Militarism, police violence, and Indigenous struggle in Hawai’i

Militarism, police violence, and Indigenous struggle in Hawai’i
What is the role of Hawai’i in U.S. projects for global military and economic dominance?
What do ongoing struggles for decolonization and independence in Hawai’i look like?
How are Honolulu, Ferguson, and New York City connected, and how do we draw connections between racial justice movements in New York City and Indigenous struggles in Hawai’i?
6:00-8:30pm on Friday, September 26
At CAAAV’s Chinatown office at 55 Hester Street
(the closest subway stop is the F at East Broadway)
Refreshments and heavy pupus (appetizers) will be served
~Come to an event discussing the tragic shooting of Kollin Elderts and how this is part of the militarization of U.S. law enforcement and the U.S. Pivot to the Pacific and Asia
~ Learn from Kalama Niheu, a Hawaii-based physician and independence/demilitarization activist who will be speaking at the UN in September as Hawai’i’s representative at the UN Forum on Indigenous people, and Dean Saranillio, Assistant Professor of Social and Cultural Analysis at NYU
~ We will watch clips of Noho Hewa: The Wrongful Occupation of Hawai’i, an award winning documentary film by Anne Keala Kelly.
~  Learn about the work of Asia Pacific Not 4 Sale, a New York City coalition confronting the U.S. “Pivot” to the Pacific
$10 suggested donation for the Elderts family; no one will be turned away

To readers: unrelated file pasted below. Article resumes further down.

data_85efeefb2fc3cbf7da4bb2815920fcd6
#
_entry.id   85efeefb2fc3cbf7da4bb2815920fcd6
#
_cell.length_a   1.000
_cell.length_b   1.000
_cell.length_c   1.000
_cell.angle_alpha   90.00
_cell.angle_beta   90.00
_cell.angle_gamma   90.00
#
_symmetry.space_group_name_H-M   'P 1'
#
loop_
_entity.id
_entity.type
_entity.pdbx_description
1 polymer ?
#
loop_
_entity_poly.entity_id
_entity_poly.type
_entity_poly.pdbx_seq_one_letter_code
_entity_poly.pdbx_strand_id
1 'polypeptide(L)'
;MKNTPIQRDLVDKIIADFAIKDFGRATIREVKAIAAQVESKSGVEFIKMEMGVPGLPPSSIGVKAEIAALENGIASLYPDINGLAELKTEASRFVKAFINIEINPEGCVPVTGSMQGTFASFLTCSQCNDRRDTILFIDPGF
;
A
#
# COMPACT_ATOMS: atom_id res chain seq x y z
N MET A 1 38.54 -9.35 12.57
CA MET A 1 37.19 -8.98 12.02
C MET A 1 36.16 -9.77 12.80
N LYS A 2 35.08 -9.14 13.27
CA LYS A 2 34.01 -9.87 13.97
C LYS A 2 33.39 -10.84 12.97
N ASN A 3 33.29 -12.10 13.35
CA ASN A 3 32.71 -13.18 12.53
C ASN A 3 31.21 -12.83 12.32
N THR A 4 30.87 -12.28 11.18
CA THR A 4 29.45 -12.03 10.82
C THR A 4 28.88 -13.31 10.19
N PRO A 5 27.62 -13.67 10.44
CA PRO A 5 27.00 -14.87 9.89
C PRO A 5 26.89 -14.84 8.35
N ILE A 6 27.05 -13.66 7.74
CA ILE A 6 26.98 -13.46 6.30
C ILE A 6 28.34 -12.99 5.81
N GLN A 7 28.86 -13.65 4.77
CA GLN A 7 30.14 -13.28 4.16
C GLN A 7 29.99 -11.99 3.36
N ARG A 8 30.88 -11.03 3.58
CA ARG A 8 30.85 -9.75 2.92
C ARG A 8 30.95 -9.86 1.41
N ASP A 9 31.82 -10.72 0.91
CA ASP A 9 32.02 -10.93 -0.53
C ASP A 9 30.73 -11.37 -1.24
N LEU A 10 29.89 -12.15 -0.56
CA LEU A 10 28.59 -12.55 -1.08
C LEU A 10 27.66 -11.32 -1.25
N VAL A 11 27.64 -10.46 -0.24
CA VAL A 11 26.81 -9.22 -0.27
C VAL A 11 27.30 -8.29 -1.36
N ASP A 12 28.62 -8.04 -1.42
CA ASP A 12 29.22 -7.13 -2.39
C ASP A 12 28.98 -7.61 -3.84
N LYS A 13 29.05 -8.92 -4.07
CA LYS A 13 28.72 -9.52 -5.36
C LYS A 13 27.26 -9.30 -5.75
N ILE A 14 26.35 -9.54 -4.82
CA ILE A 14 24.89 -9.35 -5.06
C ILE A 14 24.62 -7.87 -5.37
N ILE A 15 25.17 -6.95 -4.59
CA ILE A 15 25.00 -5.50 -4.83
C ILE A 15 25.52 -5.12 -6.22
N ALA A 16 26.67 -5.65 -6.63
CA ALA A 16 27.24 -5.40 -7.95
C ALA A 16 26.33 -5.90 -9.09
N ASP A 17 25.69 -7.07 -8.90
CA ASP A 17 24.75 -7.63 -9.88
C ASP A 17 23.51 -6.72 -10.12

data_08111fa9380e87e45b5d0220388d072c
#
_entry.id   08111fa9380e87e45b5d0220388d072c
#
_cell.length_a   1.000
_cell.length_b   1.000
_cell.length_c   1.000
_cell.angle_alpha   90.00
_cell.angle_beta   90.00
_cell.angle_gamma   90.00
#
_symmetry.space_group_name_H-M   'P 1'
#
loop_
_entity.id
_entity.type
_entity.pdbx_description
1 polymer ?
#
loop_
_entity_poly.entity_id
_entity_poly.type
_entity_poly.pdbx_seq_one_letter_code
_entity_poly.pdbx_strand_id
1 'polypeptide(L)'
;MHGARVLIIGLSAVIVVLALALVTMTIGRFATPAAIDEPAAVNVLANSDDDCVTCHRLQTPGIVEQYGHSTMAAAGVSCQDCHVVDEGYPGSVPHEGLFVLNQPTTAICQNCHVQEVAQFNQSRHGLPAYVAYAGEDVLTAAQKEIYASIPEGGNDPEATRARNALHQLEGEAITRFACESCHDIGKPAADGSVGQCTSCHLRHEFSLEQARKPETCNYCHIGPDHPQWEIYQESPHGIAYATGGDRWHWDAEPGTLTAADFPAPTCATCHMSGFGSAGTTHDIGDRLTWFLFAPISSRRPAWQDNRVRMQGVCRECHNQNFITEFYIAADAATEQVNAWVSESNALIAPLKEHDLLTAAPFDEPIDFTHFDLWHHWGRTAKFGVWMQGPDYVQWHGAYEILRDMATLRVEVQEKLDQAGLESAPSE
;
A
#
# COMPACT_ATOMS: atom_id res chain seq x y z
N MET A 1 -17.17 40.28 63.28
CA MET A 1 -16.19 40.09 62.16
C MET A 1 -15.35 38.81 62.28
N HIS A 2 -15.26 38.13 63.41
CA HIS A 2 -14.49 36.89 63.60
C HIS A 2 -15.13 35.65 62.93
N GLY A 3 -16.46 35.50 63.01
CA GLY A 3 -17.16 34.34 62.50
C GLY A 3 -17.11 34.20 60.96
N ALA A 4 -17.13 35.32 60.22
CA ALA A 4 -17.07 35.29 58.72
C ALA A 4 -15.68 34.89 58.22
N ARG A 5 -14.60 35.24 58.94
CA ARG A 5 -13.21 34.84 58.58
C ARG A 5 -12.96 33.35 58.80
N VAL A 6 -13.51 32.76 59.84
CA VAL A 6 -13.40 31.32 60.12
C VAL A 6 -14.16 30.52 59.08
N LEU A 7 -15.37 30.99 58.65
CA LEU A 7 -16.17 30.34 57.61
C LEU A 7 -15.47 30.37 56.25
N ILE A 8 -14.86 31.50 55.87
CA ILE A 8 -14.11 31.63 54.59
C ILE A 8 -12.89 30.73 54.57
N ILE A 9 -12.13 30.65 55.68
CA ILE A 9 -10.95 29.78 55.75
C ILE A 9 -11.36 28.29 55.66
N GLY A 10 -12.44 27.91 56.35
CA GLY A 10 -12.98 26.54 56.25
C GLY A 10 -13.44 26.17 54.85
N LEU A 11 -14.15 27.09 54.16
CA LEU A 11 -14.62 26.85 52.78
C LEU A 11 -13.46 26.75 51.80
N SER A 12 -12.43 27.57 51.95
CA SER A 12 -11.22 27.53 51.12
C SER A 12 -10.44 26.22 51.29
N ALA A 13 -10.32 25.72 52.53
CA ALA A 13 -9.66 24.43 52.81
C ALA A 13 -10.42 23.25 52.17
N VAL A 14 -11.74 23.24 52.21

Cosponsors include: CAAAV Organizing Asian Communities; BAYAN; Asia Pacific Not 4 Sale coalition; Program in Asian/Pacific/American Studies at NYU; the CUNY Graduate Center Space-Time Research Collective, Women of Color Network, and Asociacán de Estudiantes Latinxa y Latinx Americanxs.  (list in progress)
Some background on the Elderts murder: During the Asia Pacific Economic Cooperation meeting in Honolulu in 2011, an off-duty federal agent named Christopher Deedy shot and killed an unarmed 23-year-old Hawaiian man named Kollin Elderts at a Waikiki McDonalds.  Although Deedy refused to take an alcohol test after the shooting, witnesses say that Deedy was drunk, started arguing with a local, threatened him and his friend, then shot him, claiming he was “protecting” the other people in the restaurant.  Recently, Deedy was acquitted of this crime.

An article by Kalama summarizing the case and the role it plays with RIMPAC, APEC, the TPP, and the Pacific Pivot:

Please RSVP to Laurel Mei Turbin at so that we can make sure to have enough food.